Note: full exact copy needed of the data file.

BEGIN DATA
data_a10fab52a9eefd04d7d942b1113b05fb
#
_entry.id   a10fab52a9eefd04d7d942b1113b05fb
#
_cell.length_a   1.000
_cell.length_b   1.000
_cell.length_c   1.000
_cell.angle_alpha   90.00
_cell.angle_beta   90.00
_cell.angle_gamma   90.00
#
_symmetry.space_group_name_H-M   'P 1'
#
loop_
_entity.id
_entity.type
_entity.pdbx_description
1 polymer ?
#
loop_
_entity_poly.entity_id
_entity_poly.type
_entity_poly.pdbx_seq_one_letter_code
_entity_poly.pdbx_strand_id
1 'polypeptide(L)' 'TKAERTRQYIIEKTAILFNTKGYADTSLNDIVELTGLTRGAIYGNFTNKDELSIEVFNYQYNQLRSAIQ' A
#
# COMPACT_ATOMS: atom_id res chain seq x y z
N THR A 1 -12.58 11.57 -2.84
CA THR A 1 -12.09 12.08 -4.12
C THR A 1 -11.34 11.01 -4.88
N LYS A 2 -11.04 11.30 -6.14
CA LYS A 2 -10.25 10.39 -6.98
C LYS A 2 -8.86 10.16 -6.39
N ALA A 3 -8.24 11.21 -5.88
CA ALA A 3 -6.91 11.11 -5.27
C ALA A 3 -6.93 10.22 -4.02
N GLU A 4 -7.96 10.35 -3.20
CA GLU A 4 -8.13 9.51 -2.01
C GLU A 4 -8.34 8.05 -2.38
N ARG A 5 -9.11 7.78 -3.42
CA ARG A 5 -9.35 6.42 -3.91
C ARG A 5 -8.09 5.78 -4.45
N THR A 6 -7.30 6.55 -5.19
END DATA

data_a10fab52a9eefd04d7d942b1113b05fb
#
_entry.id   a10fab52a9eefd04d7d942b1113b05fb
#
_cell.length_a   1.000
_cell.length_b   1.000
_cell.length_c   1.000
_cell.angle_alpha   90.00
_cell.angle_beta   90.00
_cell.angle_gamma   90.00
#
_symmetry.space_group_name_H-M   'P 1'
#
loop_
_entity.id
_entity.type
_entity.pdbx_description
1 polymer ?
#
loop_
_entity_poly.entity_id
_entity_poly.type
_entity_poly.pdbx_seq_one_letter_code
_entity_poly.pdbx_strand_id
1 'polypeptide(L)' 'TKAERTRQYIIEKTAILFNTKGYADTSLNDIVELTGLTRGAIYGNFTNKDELSIEVFNYQYNQLRSAIQ' A
#
# COMPACT_ATOMS: atom_id res chain seq x y z
N THR A 1 -12.58 11.57 -2.84
CA THR A 1 -12.09 12.08 -4.12
C THR A 1 -11.34 11.01 -4.88
N LYS A 2 -11.04 11.30 -6.14
CA LYS A 2 -10.25 10.39 -6.98
C LYS A 2 -8.86 10.16 -6.39
N ALA A 3 -8.24 11.21 -5.88
CA ALA A 3 -6.91 11.11 -5.27
C ALA A 3 -6.93 10.22 -4.02
N GLU A 4 -7.96 10.35 -3.20
CA GLU A 4 -8.13 9.51 -2.01
C GLU A 4 -8.34 8.05 -2.38
N ARG A 5 -9.11 7.78 -3.42
CA ARG A 5 -9.35 6.42 -3.91
C ARG A 5 -8.09 5.78 -4.45
N THR A 6 -7.30 6.55 -5.19